By SCOTT M. JOHNSON
KIRKLAND – Make no bones about it, this one probably won’t make the NFL’s list of all-time great games.
When the Seattle Seahawks and Atlanta Falcons face off at the Georgia Dome on Sunday, it will be a matchup of two teams without anything on the line. Both Seattle (4-8) and Atlanta (3-10) have been eliminated from playoff contention.
“Well, it might just be family,” Falcons cornerback Ray Buchanan said when asked about the fan turnout. “I don’t know how many people Seattle’s got that have got family up here in Atlanta, but it might just be family out there in the stands. I mean, you might be able to hear my mama screaming.”
Although no official ticket count was available, the Falcons aren’t expected to sell out. Atlanta hasn’t sold out a home game all season.
“There’s plenty of good seats,” Buchanan said. “So if you got a ticket that you bought all the way up the third level, you might be able to sit in the front row.”
In addition to their paltry records, the two teams rank among the league’s bottom seven teams in both offense and defense. The Falcons rank 30th out of 31 teams in yards per game (249.4), while the Seahawks are last in the NFL in yards allowed per game (403.1). In fact, Seattle is on pace to shatter the team record for yards allowed in a season (6,029, or 376.8 per game).
Doesn’t exactly make for a dream matchup.
“You can talk about playoff intensity and all that, and maybe that’s not going to be there because the playoffs aren’t on the line,” Seahawks quarterback Jon Kitna said. “But it’s going to be an NFL football game, and there shouldn’t be anything different from a normal, everyday Sunday.”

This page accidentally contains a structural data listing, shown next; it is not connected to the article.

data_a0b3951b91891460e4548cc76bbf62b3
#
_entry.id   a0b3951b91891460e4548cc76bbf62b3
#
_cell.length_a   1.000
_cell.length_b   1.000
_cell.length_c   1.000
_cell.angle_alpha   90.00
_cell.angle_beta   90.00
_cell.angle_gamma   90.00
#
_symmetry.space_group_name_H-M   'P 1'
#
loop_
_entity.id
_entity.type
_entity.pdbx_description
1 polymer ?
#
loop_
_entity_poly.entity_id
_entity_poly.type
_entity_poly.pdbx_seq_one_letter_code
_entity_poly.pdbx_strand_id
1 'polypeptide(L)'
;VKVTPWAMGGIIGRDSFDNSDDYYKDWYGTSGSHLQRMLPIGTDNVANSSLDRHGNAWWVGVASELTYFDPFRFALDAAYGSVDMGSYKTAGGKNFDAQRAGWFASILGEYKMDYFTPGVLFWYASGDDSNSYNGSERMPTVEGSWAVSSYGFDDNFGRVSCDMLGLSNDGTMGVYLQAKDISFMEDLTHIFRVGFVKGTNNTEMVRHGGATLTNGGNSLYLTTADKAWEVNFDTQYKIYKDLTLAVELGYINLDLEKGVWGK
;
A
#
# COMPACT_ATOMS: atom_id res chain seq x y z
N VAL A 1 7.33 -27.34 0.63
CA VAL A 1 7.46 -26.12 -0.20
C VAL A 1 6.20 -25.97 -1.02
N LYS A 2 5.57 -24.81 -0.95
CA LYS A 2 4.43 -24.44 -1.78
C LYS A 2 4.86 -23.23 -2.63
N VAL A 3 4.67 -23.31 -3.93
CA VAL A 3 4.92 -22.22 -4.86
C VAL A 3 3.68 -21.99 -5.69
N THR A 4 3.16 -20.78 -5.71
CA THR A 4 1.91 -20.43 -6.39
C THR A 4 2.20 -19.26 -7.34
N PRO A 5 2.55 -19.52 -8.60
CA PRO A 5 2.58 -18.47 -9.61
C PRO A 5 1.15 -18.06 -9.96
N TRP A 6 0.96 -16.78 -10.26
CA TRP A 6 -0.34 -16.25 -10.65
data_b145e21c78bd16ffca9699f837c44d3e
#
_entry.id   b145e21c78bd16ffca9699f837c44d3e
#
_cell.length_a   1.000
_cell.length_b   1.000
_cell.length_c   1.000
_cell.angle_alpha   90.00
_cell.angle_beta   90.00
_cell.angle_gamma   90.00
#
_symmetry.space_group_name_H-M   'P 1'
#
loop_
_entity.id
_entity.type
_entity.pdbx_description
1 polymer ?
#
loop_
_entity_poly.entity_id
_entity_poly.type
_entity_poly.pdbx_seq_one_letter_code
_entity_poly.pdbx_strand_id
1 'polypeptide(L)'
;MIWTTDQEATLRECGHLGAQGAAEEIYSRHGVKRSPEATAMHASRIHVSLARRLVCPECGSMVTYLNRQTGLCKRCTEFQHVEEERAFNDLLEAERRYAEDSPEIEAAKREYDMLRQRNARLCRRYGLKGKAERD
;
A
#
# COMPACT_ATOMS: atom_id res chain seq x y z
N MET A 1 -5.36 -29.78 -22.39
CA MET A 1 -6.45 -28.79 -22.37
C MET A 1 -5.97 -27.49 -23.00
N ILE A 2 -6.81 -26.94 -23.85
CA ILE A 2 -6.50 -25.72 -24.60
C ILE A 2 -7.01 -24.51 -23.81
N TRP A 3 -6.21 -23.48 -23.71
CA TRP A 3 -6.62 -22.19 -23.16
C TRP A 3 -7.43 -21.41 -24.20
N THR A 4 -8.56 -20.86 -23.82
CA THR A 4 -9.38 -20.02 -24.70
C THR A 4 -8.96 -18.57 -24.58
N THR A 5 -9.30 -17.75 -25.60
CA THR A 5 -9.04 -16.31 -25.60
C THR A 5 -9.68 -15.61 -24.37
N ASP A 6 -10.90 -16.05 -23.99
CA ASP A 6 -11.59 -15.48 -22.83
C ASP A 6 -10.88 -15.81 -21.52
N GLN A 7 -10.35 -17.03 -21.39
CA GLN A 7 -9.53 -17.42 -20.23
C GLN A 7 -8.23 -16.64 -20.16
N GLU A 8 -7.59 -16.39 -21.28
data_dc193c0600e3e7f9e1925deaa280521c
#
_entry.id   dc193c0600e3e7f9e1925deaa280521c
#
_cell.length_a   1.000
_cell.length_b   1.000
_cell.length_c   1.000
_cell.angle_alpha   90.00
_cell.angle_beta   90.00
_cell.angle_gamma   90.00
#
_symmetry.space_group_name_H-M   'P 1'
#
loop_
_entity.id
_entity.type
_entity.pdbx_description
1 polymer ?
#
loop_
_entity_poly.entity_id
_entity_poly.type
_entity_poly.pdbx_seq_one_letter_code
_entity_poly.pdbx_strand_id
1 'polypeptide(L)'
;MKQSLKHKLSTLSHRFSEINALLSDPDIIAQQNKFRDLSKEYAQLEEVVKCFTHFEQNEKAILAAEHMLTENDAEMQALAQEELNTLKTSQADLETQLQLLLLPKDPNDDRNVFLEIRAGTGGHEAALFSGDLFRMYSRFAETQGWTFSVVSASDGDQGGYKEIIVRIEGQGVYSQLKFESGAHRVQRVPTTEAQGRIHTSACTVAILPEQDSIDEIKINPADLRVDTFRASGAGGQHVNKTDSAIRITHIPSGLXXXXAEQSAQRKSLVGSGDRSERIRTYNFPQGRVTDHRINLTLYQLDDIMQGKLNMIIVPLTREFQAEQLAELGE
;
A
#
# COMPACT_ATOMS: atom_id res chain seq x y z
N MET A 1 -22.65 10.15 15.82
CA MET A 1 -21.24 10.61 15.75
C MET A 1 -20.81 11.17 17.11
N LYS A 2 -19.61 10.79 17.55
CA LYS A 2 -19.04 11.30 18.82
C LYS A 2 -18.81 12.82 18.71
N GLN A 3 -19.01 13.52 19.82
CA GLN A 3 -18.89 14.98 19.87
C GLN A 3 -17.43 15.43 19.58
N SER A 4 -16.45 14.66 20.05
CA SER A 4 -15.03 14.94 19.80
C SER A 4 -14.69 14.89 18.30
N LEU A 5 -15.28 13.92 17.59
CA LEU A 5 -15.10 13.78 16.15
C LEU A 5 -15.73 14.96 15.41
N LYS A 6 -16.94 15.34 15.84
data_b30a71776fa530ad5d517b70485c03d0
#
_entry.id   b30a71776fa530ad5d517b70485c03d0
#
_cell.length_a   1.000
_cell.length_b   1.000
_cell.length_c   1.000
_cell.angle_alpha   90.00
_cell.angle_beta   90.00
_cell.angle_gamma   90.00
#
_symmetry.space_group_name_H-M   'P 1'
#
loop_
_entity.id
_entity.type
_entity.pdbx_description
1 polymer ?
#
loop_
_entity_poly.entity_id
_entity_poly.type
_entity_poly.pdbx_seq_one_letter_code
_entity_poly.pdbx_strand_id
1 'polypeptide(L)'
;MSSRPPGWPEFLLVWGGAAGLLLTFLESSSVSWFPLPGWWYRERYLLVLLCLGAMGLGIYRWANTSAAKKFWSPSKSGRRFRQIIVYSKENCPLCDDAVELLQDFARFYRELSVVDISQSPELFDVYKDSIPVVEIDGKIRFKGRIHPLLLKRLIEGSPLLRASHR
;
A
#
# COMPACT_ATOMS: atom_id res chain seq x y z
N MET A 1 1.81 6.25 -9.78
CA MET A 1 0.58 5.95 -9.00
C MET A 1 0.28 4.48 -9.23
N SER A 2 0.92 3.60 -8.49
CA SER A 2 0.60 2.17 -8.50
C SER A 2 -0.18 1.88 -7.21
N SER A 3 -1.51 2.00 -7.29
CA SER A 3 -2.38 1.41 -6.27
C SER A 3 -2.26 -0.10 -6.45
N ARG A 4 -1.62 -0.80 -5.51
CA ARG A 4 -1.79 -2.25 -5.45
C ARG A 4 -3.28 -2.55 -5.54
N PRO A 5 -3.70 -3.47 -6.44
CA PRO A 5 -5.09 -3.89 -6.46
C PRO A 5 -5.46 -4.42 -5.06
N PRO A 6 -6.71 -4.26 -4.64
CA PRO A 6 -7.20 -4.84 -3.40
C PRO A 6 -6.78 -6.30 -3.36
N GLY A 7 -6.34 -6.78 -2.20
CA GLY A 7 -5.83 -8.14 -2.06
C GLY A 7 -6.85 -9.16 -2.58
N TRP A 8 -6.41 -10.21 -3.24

Despite the lack of motivation, Seahawks coach Mike Holmgren promises his team will do more than just show up. He talked to his players about staying focused, and said Wednesday that he won’t spend too much time evaluating players for the future.
“We will never take the field in any season, in any game, thinking about next year,” Holmgren said. “We will never do that. We will never think about the next week. We are thinking about that particular game that particular day, how we win that game and which people do I need to win that game. That will never change.”
Huard politely said he was tired of answering the same questions every week, mainly about his health.
“It obviously hasn’t gone the way that anybody would have hoped for, but that’s football,” Huard said when asked about a season that has included a variety of injuries. “There are a lot of guys that get beat up around this league. It seems that my last opportunity to play has been cut short, and it’s a little bit frustrating. But I have to keep my head up and keep going.”
The latest injury came while the Seahawks were in a formation called “empty backfield,” in which there were five receivers split wide and no one other than Huard behind the offensive line. Huard got blindsided by blitzing linebacker John Mobley and eventually had to leave the game.
“I didn’t see (Mobley) until after the fact,” Huard said. “… I should have still looked to my blind side and I didn’t, and I obviously paid for it.”
After watching the play on film, Atlanta’s Buchanan said it was the kind of play that makes defensive players “lick your chops.”
“It was weird to me to see that they would spread out with a five-wide receiver set and then have (Huard) drop back into a seven-step drop and expect him not to get hit,” Buchanan said. “That was kind of confusing. Normally you see guys spread out with the empty set, you would see quicker-type patterns where the QB wouldn’t have to hold the ball. It was shocking to me.”
Perhaps the most telling came when the former Pro Bowler was asked about Seattle’s receiving corps.
“We don’t take anybody lightly,” Buchanan said, “but it’s not the type that you have sit up there and lose sleep over.”